"In 2001 a very special little kitten came to stay at our house named Emma. She weighed in at a whopping 2 ½ pounds. When she was about 9 months old she began vomiting and wouldn’t eat. The doctors at Piney Creek Square Veterinary Clinic took x-rays, but nothing showed up on them. She was losing weight, and she was thin by nature anyway, so everyone was worried about her. Dr. Behrns came to the rescue and performed emergency surgery on our little girl. She found an almond trying to pass into Emma’s stomach. Of course, it would not have shown up on an x-ray. Thank you, Dr. Behrns, for saving Emma’s life."
Corneal ulcers occur because there is a disruption in the outermost cell layer of the eye. There are many reasons your pet may develop a corneal ulcer but the most certain thing is they can quickly advance to requiring surgical treatment if your pet is allowed to rub or scratch at the eye.
Treating corneal ulcers due to infection or irritation are the usual fare but some pets develop chronic conditions that are breed-specific or the result of chronic viral infections. Additionally, having a corneal ulcer is painful! Imagine how uncomfortable it is to have an eyelash briefly stuck in your eye, and then multiply that discomfort and you may be able to sense the amount of pain your pet is going through.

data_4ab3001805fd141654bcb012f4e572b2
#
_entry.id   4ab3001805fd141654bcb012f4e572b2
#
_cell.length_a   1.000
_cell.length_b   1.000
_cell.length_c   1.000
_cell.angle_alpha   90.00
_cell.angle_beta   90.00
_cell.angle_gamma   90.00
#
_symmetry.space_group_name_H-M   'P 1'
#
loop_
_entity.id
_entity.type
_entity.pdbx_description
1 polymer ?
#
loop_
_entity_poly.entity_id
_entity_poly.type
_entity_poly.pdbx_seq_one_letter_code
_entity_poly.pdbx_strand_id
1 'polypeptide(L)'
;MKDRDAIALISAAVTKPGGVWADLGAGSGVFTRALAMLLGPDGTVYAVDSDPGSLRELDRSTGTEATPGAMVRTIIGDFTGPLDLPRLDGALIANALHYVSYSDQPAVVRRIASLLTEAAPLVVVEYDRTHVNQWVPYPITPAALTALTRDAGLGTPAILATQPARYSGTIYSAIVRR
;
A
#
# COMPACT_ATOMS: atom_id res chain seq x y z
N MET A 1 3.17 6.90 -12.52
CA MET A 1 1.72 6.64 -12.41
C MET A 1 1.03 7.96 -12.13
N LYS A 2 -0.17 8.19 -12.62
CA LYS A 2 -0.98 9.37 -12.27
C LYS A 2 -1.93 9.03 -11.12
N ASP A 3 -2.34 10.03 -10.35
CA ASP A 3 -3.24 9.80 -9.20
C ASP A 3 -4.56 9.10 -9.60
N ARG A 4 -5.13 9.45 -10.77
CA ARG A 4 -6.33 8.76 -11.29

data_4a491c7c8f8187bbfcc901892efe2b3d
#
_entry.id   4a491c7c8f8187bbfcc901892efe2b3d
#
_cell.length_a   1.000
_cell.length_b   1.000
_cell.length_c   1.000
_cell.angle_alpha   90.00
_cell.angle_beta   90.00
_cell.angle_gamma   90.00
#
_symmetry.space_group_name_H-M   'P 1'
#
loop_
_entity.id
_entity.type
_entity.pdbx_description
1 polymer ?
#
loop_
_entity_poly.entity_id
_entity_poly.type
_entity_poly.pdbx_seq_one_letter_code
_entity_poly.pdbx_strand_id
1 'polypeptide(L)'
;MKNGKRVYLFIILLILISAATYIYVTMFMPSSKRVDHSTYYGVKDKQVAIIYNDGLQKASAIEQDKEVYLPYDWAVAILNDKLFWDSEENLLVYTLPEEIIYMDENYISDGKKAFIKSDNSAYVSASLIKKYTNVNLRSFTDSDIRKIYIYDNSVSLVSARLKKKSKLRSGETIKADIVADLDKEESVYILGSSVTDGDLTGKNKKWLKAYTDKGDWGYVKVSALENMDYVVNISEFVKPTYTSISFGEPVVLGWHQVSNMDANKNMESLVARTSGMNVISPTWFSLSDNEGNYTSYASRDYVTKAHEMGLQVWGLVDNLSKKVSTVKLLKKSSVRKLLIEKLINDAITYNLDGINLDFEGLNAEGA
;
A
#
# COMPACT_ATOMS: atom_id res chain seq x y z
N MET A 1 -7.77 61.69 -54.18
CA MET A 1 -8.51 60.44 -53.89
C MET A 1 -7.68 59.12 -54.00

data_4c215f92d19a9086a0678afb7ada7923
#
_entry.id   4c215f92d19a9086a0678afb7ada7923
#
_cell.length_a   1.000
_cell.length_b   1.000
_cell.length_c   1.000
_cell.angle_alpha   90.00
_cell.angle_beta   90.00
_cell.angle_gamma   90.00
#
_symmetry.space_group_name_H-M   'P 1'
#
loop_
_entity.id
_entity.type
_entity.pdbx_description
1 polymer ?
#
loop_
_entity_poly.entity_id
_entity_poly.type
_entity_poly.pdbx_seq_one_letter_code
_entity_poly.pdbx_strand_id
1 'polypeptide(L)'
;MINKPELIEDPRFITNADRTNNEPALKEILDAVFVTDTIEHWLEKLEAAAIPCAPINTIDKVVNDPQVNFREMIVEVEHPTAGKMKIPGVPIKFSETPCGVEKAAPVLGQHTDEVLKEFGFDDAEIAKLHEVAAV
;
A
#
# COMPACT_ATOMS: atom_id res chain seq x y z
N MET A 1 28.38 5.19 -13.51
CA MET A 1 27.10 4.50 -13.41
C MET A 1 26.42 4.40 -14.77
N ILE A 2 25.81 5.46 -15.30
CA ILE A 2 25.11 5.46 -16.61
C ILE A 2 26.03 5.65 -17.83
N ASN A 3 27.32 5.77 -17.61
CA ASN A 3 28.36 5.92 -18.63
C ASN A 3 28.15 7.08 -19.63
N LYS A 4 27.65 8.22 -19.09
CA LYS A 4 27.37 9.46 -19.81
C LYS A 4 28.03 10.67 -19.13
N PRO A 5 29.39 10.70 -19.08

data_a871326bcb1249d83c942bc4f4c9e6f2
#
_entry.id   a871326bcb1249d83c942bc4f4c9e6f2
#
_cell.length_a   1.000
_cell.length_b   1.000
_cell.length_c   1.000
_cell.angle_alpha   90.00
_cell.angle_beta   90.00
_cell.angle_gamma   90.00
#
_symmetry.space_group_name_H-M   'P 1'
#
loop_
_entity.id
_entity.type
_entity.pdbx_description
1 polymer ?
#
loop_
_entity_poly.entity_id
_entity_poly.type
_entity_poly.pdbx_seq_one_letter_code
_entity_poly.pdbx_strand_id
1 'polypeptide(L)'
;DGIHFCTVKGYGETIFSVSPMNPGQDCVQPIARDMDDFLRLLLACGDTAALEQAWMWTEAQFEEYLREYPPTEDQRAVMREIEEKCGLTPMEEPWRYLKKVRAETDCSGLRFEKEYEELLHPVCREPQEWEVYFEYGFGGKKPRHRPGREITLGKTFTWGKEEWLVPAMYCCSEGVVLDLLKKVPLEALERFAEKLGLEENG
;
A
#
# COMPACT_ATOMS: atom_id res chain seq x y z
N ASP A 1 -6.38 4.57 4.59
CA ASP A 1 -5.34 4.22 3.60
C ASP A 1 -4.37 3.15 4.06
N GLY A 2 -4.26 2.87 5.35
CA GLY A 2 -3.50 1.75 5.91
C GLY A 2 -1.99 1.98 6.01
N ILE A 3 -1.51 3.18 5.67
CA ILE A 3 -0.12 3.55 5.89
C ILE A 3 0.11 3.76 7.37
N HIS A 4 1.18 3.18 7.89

If one or both of your pet’s eyes are red, call the staff at Piney Creek Square Integrative Veterinary Medicine as soon as possible. A few hours can make a big difference to the extent, and cost, of your pet’s care with this condition.
Additional information regarding this condition can be found at the following links: